I hate social media. Do I really need to be on LinkedIn?
I hear this a lot. Yes, you already have a job. Or a stellar resume. Or a lot of friends with connections. Or a total revulsion to connecting to yet another time consuming social media platform destined to plague you with ads and suck the life out of your already scant personal time.
For some, the value of LinkedIn for guaranteeing professional visibility is already a given. Executives, for example, often explain to me that their colleagues have advised them to make sure their LinkedIn profiles are up to date and impressive – competition is often fierce at this level and ensuring credibility is essential. But what about mid-level professionals with “secure” employment? Or new graduates without a career history?
The truth is, every professional needs to be on LinkedIn.
Consider these stats (LinkedIn stats 2017):
- Total numbers of LinkedIn users – 500 million
- Current LinkedIn available languages – 24
- Geographical reach of LinkedIn – 200 countries and territories
- Total number of LinkedIn endorsements – 10 billion
- B2B marketers that leverage LinkedIn – 92%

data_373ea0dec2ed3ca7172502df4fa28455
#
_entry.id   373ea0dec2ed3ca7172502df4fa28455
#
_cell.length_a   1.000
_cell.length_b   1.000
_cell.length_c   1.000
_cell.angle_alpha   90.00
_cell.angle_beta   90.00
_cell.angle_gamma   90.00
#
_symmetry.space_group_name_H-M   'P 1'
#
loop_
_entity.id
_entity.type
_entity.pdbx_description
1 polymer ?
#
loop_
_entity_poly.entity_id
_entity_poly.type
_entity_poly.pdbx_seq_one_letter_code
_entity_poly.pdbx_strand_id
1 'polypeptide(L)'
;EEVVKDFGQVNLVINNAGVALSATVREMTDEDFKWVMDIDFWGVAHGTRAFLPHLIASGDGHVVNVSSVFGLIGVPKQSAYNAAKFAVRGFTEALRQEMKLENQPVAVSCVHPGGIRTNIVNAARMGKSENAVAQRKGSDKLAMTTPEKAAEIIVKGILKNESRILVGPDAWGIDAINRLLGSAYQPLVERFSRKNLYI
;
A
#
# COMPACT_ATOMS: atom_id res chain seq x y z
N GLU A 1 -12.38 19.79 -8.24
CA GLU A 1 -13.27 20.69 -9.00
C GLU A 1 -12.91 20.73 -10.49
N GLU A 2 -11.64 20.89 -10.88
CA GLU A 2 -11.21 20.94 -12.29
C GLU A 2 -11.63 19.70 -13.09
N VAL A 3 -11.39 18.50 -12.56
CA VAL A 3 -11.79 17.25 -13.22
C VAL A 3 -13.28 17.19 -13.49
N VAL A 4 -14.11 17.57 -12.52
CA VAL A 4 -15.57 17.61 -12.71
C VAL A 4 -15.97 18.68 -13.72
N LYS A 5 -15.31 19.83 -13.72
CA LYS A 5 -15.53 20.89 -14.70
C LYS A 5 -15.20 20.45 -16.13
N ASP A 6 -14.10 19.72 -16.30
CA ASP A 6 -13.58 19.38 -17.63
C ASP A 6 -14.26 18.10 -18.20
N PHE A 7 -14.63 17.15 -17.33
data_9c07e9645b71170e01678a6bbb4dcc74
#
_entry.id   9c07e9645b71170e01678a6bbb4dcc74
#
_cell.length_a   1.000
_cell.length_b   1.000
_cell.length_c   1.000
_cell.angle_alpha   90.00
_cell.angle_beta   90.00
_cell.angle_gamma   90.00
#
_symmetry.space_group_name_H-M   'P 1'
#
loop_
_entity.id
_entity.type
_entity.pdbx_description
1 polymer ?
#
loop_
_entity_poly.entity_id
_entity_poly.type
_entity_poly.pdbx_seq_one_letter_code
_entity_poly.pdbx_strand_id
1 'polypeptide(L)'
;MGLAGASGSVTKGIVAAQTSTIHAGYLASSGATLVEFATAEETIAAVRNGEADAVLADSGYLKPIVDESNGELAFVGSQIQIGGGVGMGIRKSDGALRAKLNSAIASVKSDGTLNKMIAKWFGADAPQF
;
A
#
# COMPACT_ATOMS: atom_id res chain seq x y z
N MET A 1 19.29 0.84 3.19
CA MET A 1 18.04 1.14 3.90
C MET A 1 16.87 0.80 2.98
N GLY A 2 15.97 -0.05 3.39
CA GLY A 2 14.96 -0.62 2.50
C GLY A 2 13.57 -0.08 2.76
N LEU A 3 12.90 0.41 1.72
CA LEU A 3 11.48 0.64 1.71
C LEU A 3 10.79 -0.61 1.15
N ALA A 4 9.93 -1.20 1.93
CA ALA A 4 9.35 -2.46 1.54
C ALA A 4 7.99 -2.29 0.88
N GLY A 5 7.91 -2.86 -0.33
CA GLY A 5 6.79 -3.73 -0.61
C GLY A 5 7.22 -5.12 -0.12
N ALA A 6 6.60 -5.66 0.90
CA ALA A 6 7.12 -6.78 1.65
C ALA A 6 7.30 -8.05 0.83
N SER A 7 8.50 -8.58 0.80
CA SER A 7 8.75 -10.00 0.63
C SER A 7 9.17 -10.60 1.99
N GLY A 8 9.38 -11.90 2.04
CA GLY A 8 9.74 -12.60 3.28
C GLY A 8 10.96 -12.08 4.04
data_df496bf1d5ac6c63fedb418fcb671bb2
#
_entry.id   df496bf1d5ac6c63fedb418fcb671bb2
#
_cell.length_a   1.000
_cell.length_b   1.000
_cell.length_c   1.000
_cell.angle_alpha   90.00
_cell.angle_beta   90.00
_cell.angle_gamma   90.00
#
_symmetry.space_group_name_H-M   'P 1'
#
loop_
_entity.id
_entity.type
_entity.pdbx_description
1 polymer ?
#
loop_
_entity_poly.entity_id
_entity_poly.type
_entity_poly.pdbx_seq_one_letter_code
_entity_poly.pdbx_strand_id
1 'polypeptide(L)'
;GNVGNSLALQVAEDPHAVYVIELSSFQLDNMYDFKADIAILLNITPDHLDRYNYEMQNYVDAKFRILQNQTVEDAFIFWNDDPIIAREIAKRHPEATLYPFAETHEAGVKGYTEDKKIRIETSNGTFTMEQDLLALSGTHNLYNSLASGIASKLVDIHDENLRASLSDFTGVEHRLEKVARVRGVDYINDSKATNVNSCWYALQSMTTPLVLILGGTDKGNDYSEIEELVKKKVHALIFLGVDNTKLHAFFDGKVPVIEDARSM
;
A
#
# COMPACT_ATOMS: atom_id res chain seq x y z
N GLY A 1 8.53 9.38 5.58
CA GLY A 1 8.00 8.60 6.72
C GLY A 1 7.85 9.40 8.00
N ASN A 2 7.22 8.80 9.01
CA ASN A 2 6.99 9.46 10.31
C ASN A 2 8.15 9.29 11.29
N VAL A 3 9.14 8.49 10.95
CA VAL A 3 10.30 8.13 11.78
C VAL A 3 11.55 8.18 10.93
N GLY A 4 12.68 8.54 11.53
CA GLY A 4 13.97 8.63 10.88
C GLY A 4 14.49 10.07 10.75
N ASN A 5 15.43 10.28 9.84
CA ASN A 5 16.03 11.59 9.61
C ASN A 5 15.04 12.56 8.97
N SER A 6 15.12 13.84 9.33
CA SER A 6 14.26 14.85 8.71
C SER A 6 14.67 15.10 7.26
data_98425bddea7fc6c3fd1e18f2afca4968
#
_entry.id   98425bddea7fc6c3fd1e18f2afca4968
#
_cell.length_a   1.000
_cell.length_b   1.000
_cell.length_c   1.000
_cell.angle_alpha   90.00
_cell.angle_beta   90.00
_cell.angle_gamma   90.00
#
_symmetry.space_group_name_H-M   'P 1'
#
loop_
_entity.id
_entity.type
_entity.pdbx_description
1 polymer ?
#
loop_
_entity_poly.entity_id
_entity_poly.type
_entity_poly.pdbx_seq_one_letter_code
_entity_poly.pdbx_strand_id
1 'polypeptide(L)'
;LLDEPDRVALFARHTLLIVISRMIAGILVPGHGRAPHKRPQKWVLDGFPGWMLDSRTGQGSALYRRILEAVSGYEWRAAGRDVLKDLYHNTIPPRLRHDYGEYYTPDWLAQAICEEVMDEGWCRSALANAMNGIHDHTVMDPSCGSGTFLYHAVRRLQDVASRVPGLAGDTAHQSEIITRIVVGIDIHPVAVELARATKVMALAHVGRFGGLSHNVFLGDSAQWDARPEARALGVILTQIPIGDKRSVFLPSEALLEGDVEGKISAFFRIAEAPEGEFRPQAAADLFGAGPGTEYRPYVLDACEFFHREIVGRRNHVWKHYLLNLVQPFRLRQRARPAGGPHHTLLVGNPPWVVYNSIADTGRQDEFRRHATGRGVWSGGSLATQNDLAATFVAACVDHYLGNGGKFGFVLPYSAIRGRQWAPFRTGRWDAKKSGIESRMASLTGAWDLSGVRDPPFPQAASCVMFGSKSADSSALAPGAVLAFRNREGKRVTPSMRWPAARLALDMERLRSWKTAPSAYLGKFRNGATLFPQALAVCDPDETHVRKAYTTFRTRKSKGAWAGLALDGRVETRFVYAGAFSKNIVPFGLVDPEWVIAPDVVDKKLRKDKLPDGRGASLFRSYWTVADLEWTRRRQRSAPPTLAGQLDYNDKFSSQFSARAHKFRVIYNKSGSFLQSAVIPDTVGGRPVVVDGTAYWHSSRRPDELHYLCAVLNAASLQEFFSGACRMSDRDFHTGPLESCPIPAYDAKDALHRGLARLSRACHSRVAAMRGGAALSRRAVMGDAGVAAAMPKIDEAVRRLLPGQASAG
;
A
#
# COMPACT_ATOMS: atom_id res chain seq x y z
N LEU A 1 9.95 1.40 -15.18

- Active job listings on LinkedIn – 3 million
In short, LinkedIn has some impressive numbers behind it, and as a networking resource, it is a veritable ocean of opportunity. But is it really essential? According to popular statistics, up to 85% of jobs are found through networking, and tapping into the “hidden job market”, making LinkedIn an invaluable tool for finding that perfect job. By connecting with relevant professionals within your niche or industry, you can often get the “insider’s information” on leads and opportunities that are otherwise out of grasp.
But even more importantly, LinkedIn is a platform for establishing a brand and reputation. With career development hinging more and more on an individual’s visibility online, it is crucial to manage our own personal brand to make sure the story we are painting of ourselves is deliberate and authentic.
More and more organizations are relying on social media to qualify candidates, assess employees, and even promote work culture. Not just a site for job seekers alone, LinkedIn helps the following:
- Entrepreneurs who are looking for investment or investors looking for opportunities.
- Sales professionals and small businesses interested in researching potential prospects and clients’ interests and affiliations in order to establish rapport and target efforts.
- Ambitious professionals that want to evolve in their vocation or organization and want to learn from or connect to others in their field.
- Leaders who want to present their expertise.
- Consultants who want to promote their services and skills and build brand value.
In short, anyone who is interested in connecting, learning, sharing, and growing professionally can benefit significantly from the world’s largest professional network. As Dan Sherman writes in Maximum Success with LinkedIn, “if you are not on LinkedIn, you are not in business.”
Need help with your LinkedIn profile? Contact us today and leverage this incredible networking platform.